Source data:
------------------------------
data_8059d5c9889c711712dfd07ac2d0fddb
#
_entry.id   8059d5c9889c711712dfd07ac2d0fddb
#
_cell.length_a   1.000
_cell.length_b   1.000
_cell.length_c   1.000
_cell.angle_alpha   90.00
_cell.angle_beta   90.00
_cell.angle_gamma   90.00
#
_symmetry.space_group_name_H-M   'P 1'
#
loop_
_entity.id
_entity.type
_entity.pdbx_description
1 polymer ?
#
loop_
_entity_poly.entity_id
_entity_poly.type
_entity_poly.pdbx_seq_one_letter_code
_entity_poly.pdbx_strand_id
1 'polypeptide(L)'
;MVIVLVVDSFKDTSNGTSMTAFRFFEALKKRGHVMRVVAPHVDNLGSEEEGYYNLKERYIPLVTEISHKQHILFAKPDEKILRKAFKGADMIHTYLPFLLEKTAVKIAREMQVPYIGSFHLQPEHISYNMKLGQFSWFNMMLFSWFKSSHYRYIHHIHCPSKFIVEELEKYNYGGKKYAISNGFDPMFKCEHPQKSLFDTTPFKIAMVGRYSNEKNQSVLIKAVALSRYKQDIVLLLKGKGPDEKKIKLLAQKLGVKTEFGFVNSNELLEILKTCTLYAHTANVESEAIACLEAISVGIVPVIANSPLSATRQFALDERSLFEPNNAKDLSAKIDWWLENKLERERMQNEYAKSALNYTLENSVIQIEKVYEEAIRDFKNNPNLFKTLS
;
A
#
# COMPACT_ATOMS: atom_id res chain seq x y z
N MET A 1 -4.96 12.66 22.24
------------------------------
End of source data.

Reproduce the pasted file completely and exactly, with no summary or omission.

data_8059d5c9889c711712dfd07ac2d0fddb
#
_entry.id   8059d5c9889c711712dfd07ac2d0fddb
#
_cell.length_a   1.000
_cell.length_b   1.000
_cell.length_c   1.000
_cell.angle_alpha   90.00
_cell.angle_beta   90.00
_cell.angle_gamma   90.00
#
_symmetry.space_group_name_H-M   'P 1'
#
loop_
_entity.id
_entity.type
_entity.pdbx_description
1 polymer ?
#
loop_
_entity_poly.entity_id
_entity_poly.type
_entity_poly.pdbx_seq_one_letter_code
_entity_poly.pdbx_strand_id
1 'polypeptide(L)'
;MVIVLVVDSFKDTSNGTSMTAFRFFEALKKRGHVMRVVAPHVDNLGSEEEGYYNLKERYIPLVTEISHKQHILFAKPDEKILRKAFKGADMIHTYLPFLLEKTAVKIAREMQVPYIGSFHLQPEHISYNMKLGQFSWFNMMLFSWFKSSHYRYIHHIHCPSKFIVEELEKYNYGGKKYAISNGFDPMFKCEHPQKSLFDTTPFKIAMVGRYSNEKNQSVLIKAVALSRYKQDIVLLLKGKGPDEKKIKLLAQKLGVKTEFGFVNSNELLEILKTCTLYAHTANVESEAIACLEAISVGIVPVIANSPLSATRQFALDERSLFEPNNAKDLSAKIDWWLENKLERERMQNEYAKSALNYTLENSVIQIEKVYEEAIRDFKNNPNLFKTLS
;
A
#
# COMPACT_ATOMS: atom_id res chain seq x y z
N MET A 1 -4.96 12.66 22.24